Confidence among U.S. single-family home builders fell for a record 12th straight month in December as even a scramble to offer incentives for prospective buyers failed to boost traffic and lift sales in today's high-inflation, high-interest rate environment.
The housing market is in a “sales swoon”. Sales are poor but not as bad as past recession levels (gray bars in the Reuters graph).
Yet among actual consumers, “Consumer confidence bounced back in December, reversing consecutive declines in October and November to reach its highest level since April 2022,” said Lynn Franco, Senior Director of Economic Indicators at The Conference Board.
This tells us what is happening in our economy is totally at odds with current Federal Reserve policy. The public sees good times ahead, in part because inflation has been declining.
The Present Situation and Expectations Indexes improved due to consumers’ more favorable view regarding the economy and jobs, said Franco. Inflation expectations retreated in December to their lowest level since September 2021, with recent declines in gas prices a major impetus.
There were some indications the decline in builder confidence is nearing a bottom, as the gauge of sales expectations over the next six months rose four points to 35.
"The silver lining in this HMI report is that it is the smallest drop in the index in the past six months, indicating that we are possibly nearing the bottom of the cycle for builder sentiment," said Robert Dietz, NAHB's chief economist. "Mortgage rates are down from above 7% in recent weeks to about 6.3% today, and for the first time since April, builders registered an increase in future sales expectations."
Existing-home sales also declined for the tenth month in a row in November, according to the National Association of Realtors®. All four major U.S. regions recorded month-over-month and year-over-year declines.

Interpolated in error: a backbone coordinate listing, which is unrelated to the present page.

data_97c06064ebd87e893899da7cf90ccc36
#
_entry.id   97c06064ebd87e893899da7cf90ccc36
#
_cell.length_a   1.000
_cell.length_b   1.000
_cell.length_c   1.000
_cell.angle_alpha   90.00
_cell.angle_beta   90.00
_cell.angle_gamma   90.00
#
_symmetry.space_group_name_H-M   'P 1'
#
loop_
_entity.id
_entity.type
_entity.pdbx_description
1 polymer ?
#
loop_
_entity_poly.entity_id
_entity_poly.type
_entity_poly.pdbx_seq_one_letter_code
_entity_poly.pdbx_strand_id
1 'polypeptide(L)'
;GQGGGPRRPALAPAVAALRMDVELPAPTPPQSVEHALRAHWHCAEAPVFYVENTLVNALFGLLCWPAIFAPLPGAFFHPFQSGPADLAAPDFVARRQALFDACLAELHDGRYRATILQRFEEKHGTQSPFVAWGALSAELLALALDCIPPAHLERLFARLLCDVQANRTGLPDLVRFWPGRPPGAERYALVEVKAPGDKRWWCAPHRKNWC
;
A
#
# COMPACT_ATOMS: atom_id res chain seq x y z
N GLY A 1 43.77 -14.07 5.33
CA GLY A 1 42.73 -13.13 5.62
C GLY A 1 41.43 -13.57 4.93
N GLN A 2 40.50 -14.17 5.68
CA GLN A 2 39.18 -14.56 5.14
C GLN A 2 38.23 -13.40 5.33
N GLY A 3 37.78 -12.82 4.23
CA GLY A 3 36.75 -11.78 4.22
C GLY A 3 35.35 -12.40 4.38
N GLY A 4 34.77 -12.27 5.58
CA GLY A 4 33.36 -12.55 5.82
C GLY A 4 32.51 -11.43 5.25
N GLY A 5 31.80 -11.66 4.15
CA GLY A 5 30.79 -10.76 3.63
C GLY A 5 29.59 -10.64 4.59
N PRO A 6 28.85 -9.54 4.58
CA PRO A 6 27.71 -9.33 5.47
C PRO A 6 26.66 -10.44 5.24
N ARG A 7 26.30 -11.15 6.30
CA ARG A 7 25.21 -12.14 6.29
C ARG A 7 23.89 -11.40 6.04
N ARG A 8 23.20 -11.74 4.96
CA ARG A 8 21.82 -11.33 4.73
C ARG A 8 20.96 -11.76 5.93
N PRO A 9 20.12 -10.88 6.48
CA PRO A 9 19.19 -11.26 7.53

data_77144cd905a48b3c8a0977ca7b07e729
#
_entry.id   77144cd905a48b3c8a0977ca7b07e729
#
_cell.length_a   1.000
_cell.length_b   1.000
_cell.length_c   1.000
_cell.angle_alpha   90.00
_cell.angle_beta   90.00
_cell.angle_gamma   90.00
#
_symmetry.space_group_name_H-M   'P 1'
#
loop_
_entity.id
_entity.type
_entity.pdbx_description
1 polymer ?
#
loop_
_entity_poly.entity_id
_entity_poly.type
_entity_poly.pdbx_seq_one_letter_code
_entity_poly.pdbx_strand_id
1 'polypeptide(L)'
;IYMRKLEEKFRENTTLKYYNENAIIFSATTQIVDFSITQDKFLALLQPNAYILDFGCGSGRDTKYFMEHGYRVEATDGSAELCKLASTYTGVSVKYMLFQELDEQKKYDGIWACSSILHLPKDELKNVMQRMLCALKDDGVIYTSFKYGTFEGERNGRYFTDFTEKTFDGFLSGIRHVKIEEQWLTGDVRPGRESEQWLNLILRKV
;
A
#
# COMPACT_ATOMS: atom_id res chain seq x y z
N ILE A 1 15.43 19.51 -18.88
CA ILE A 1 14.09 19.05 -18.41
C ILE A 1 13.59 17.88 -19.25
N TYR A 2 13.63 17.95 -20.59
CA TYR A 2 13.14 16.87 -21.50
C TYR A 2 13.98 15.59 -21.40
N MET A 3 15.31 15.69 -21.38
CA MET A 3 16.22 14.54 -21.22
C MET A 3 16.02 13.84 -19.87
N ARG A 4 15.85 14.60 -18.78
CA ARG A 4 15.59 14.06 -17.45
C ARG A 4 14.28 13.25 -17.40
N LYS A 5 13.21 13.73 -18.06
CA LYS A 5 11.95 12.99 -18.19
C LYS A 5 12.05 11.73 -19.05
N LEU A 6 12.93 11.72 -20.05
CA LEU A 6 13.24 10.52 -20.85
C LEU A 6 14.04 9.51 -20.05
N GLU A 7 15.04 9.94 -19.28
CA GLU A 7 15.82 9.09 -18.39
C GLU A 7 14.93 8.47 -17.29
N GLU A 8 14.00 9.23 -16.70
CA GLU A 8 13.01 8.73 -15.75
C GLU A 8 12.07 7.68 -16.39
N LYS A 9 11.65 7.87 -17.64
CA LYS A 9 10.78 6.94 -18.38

This is with sky-high interest rates just in the past six months.
“In essence, the residential real estate market was frozen in November, resembling the sales activity seen during the COVID-19 economic lockdowns in 2020,” said NAR Chief Economist Lawrence Yun. “The principal factor was the rapid increase in mortgage rates, which hurt housing affordability and reduced incentives for homeowners to list their homes. Plus, available housing inventory remains near historic lows.”
The demand for housing continues to outpace supply, Yun said. Half of the country may experience small price gains, while the other half may see slight price declines, Sales through October of this year are just shy of 4.4 million, and Yun estimates the 2022 total will reach 5.13 million units when November and December data are reported, down by more than 16% from 2021's 6.12 million.
Economists and pundits are sounding the alarm concerning a Federal Reserve-induced recession if it won’t start looking at the future instead of the past, since future inflation expectations, a key indicator, have been declining rapidly, “to the lowest level since September 2021”, per the Conference Board survey.
Even Nobel Laureate Paul Krugman remarked on this recently.
“What many economists probably have in mind, however, is something else," he said in a recent blog post. "They’re worried about inflation getting “entrenched” in the economy. Textbook models of inflation say that once businesses and workers have come to expect persistent inflation, that inflation becomes self-perpetuating, because people set prices and wages based on the belief that everyone else will be raising prices and wages in the future. And once inflation has become entrenched, the story goes, getting it down again requires a nasty economic slump.”
People do expect elevated inflation over the next year, probably because they’re extrapolating from elevated gas prices earlier this year, said Krugman. But medium-term inflation expectations are quite low. There’s just no sign of inflation getting entrenched.
So Fed Governors beware. Look to the future if you want a picture of the real economy.
Harlan Green © 2022
Follow Harlan Green on Twitter: https://twitter.com/HarlanGreen
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